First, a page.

It has brought playwright David Lindsay-Abaire, author of "Rabbit Hole," "Fuddy Meers" and other fine plays, into the ranks of musical-theater librettists, not exactly a growth profession. Lindsay-Abaire has done a credible job condensing and dramatizing Hornby's tale for the stage. And director Walter Bobbie has kept the story percolating nicely.

It's the saga of a thirty-something slacker named Rob who has never quite grown up. The man runs a used record store in Brooklyn (the location has been transplanted from London of the novel and Chicago in the film).

Rob's life revolves around vinyl, so to speak. Yet his pop-music-obsessed existence now has been disrupted by the breakup of his relationship with Laura, a lawyer who recently has gone from Legal Aid to corporate law. Their split preoccupies him and the musical and dredges up memories of a parade of other old girlfriends, too.

"High Fidelity" introduces the songwriting team of Tom Kitt and Amanda Green to the big time. Kitt's music is efficient and sometimes better than that, particularly in the rock-fueled comedy numbers. Maybe that's because Green's lyrics are fresh and often funny, a reminder that she is the daughter of legendary Broadway lyricist Adolph Green. Taken together, Green's words and Kitt's melodies do something that every good musical should try to accomplish - define character.

"High Fidelity" showcases an ingratiating cast of largely unknown performers. The show stars Will Chase and Jenn Colella as the pulled-apart lovers. Chase is a personable leading man, unaffected yet appealing as he acts out Rob's increasing frustration. Colella, who doesn't have nearly enough to do, possesses one of those clear, crisp Olivia Newton-John voices - and that's a compliment.

But then this is a "guy" musical with a strong male supporting cast. It features Jay Klailz (think a young Jason Alexander with a touch of Nathan Lane) as a belligerent, album-addicted, record-store clerk (the Jack Black character in the movie) and a beanpole named Christian Anderson as his shy, nerdy accomplice. They are comic delights.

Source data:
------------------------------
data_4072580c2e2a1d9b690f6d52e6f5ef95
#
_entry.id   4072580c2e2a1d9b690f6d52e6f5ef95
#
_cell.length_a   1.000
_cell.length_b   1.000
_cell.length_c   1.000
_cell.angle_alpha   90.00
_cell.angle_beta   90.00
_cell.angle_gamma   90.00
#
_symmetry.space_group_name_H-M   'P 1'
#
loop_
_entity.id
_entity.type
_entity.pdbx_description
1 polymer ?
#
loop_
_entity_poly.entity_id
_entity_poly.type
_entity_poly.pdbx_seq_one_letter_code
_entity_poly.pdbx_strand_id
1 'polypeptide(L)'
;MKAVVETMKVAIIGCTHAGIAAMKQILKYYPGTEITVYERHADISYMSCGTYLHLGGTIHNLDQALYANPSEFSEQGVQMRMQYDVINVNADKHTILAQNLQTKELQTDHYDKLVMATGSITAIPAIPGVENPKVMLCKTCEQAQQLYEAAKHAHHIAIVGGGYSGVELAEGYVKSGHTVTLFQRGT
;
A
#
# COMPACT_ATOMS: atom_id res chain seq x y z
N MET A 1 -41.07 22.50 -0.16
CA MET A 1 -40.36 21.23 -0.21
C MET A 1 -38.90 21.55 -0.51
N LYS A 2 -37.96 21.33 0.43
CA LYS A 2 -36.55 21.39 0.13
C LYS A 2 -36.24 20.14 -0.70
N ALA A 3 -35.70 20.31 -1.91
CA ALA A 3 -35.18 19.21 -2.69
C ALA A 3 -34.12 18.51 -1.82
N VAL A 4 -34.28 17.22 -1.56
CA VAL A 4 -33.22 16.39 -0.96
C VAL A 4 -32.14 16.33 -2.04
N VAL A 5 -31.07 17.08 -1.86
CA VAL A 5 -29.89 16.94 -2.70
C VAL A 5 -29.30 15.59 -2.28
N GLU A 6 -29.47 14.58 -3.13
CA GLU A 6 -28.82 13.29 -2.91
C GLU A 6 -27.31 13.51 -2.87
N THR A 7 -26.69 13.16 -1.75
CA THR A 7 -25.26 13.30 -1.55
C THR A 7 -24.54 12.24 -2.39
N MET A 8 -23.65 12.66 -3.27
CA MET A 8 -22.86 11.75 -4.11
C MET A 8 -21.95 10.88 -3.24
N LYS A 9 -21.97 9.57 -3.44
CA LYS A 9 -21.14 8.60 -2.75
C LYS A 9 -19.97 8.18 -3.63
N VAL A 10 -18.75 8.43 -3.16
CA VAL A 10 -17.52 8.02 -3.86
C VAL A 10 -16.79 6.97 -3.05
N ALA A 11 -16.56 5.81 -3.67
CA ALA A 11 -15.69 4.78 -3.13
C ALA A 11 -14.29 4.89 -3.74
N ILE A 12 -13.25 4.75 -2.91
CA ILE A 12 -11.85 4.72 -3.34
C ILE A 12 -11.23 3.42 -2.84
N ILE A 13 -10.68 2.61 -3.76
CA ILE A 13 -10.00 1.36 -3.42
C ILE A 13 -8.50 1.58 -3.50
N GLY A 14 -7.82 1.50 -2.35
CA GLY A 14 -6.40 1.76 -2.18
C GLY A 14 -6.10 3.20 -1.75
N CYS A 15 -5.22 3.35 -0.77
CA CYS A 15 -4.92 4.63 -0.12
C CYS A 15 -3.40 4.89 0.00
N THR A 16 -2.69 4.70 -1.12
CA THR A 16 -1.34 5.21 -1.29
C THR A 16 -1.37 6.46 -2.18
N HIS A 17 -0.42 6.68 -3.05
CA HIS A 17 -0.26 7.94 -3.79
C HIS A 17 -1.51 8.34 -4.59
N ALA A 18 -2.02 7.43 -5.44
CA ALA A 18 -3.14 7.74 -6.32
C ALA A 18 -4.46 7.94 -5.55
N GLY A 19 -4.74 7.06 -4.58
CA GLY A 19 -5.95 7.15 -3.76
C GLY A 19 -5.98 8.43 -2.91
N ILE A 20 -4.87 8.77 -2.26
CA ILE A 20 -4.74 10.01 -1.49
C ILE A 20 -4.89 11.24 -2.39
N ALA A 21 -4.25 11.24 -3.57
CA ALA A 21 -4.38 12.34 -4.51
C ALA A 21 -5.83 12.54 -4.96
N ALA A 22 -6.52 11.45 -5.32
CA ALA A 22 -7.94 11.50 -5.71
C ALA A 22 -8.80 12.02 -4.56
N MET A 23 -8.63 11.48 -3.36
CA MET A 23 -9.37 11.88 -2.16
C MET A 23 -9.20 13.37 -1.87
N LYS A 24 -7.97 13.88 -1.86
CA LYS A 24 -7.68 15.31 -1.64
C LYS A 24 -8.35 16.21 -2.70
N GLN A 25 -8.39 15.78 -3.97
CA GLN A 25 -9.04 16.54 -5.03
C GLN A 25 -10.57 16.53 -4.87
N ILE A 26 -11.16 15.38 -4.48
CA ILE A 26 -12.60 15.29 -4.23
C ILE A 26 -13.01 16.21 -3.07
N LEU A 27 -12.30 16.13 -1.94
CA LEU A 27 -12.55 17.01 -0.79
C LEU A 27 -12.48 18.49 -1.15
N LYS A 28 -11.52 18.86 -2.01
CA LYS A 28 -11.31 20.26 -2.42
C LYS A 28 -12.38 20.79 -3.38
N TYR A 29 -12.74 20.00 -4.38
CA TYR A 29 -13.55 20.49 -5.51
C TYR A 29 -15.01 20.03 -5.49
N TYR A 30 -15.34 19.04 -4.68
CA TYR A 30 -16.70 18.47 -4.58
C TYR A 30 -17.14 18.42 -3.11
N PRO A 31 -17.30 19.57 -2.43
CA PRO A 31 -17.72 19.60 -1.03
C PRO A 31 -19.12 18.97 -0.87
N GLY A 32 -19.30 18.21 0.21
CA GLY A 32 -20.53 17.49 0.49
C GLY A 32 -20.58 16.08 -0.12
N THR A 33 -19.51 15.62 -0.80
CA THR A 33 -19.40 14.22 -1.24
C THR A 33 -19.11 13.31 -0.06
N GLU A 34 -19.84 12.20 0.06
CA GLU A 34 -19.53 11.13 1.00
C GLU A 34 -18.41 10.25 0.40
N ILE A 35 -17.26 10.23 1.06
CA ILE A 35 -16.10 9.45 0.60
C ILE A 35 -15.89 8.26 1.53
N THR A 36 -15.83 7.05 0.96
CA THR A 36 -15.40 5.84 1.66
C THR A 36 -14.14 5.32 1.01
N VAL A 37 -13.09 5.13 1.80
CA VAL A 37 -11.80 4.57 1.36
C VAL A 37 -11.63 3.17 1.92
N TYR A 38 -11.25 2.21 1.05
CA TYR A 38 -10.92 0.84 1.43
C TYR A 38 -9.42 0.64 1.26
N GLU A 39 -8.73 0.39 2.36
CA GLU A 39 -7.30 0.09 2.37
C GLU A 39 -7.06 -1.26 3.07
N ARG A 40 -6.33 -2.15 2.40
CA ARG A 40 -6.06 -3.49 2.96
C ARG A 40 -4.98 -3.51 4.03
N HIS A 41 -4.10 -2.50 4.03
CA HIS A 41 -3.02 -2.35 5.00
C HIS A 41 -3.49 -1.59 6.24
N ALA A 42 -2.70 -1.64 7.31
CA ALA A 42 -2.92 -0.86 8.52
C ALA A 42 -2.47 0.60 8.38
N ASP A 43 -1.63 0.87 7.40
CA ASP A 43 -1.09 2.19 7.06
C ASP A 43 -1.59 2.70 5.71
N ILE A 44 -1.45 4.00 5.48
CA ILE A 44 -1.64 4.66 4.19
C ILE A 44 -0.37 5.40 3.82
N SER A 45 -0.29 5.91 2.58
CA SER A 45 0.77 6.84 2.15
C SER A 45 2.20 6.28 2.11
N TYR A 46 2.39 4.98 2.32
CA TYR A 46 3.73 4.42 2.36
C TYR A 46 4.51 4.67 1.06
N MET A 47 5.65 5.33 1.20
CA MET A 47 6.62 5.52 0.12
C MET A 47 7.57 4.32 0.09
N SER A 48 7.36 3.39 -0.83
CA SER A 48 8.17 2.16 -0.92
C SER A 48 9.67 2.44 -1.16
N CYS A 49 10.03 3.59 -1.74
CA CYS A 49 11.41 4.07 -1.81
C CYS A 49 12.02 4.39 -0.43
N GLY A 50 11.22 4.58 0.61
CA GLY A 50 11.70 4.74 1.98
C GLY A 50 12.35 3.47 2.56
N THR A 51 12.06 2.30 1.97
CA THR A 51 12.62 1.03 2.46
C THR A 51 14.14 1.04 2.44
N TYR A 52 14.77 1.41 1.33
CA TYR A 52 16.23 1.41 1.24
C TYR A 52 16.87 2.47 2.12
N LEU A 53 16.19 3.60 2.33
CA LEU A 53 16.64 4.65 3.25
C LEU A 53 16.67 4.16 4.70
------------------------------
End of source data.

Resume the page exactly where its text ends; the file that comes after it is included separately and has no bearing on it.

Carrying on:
The hero always has to have a best (female) friend. Here she's played by a robust Rachel Stern who wails her way through the reasons why Rob can't sustain a romantic relationship. It features the best of Christopher Gattelli's too-brief choreography.

The action moves effortlessly through designer Anna Loulzos' witty, fold-out set that cleverly morphs from Rob's cluttered record store to his album-filled apartment where these treasures are arranged not alphabetically, not chronologically but autobiographically - "the order in which they were purchased."

Much of Kitt's music's pays homage to the pop music of the last several decades. There is even an extended send-up of Bruce Springsteen with Jon Patrick Walker effectively playing the Boss in this fantasy sequence.

Those of us more familiar with M&M's than Eminem - my idea of pop music is Louis Armstrong's rendition of "Hello, Dolly!" undoubtedly missed some of the more current musical references. But no matter. Theatergoers so impaired will get the general idea of what is going on.

"High Fidelity" is the latest in a trend of stage adaptations of movie hits - reworkings that have included "Footloose," "Saturday Night Fever," "The Wedding Singer," "Dirty Dancing" (now in London and next year in Toronto) and "Legally Blonde," opening on Broadway in the spring.

Most have been negligible in their impact on musical theater. "High Fidelity" won't trailblaze either. But its charms are considerable and don't be surprised if you fall under its spell.


AP
12/07/2006